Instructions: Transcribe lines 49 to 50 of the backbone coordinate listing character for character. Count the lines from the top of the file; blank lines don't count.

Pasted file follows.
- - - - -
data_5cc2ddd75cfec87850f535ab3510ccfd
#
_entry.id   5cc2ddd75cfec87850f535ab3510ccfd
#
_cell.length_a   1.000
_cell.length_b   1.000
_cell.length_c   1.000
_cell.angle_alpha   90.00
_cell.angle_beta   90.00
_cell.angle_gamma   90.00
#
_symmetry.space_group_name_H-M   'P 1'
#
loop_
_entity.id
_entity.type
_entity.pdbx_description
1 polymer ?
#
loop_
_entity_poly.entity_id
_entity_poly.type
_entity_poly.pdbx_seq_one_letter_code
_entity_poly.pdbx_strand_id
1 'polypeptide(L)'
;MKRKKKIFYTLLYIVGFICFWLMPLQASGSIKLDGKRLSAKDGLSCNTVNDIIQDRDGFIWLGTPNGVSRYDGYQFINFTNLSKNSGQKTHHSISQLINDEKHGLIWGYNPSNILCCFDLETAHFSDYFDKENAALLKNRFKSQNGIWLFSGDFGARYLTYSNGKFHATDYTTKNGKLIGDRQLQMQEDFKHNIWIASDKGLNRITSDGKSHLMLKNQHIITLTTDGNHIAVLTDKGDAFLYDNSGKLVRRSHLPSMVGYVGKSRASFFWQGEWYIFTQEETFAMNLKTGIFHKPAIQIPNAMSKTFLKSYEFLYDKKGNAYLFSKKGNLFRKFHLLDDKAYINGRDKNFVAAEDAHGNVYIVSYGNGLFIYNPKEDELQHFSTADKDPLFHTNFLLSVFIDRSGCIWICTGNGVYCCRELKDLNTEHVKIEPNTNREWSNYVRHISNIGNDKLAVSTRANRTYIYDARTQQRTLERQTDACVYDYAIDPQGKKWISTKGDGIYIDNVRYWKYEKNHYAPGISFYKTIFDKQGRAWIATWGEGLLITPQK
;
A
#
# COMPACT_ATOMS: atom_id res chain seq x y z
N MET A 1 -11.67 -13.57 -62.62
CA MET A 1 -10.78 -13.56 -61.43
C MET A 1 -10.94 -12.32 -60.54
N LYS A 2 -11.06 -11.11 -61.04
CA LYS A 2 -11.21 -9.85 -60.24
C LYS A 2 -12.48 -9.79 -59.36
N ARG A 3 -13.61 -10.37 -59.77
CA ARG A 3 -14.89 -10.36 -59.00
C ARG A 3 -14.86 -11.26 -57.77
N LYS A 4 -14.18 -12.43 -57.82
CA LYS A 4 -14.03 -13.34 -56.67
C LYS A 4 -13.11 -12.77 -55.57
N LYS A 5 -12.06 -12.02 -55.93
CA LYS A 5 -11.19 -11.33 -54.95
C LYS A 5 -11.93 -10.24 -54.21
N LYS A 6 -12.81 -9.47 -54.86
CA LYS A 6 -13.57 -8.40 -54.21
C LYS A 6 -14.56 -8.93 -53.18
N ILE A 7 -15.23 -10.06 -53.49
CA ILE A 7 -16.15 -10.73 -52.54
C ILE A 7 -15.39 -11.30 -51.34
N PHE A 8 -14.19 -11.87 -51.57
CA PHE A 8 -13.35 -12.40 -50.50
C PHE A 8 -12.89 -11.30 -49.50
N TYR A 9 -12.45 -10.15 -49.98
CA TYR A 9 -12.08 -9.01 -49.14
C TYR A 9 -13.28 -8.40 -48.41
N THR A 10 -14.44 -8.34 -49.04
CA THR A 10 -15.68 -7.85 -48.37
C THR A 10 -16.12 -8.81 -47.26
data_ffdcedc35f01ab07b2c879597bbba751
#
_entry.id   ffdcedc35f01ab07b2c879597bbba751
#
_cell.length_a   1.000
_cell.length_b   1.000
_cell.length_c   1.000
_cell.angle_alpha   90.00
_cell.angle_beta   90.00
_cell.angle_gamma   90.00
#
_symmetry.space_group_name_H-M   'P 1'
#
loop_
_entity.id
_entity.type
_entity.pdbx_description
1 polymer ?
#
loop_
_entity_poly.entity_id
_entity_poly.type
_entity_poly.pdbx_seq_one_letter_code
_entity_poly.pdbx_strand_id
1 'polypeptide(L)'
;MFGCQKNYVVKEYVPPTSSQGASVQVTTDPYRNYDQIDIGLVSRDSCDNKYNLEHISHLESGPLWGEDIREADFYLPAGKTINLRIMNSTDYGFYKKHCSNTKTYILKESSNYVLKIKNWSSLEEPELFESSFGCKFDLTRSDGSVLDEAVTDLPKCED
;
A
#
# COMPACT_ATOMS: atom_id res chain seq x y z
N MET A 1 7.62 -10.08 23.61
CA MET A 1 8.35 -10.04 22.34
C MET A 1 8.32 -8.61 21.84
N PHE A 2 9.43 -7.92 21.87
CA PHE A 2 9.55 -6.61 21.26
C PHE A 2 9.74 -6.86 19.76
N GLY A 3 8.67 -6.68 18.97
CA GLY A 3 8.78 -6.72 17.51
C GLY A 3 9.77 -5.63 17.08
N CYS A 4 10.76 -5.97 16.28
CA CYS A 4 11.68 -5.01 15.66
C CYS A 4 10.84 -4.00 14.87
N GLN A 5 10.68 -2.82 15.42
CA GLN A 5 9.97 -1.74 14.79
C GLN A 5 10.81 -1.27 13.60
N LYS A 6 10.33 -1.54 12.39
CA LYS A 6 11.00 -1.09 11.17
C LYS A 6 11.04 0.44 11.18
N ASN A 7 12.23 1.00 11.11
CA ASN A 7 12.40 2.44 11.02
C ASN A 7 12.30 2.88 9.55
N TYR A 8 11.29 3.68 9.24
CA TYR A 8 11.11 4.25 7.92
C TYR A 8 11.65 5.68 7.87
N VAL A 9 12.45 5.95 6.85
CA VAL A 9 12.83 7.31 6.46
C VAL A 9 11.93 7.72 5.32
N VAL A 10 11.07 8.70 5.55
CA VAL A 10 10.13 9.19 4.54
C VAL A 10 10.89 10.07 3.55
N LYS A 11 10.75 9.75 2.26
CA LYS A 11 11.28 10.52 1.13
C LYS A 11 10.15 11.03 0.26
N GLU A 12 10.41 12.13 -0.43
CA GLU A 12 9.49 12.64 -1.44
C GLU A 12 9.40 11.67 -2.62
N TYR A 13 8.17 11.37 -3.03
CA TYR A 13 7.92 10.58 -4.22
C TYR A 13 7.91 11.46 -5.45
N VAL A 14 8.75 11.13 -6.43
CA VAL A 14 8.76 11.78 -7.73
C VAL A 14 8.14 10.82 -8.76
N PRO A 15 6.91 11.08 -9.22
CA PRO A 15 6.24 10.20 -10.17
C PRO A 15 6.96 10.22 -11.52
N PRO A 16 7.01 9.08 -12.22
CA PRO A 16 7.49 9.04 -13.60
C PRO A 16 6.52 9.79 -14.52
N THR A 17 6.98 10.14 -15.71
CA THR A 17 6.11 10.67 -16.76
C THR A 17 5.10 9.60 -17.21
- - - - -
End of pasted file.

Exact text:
N ILE A 7 -15.23 -10.06 -53.49
CA ILE A 7 -16.15 -10.73 -52.54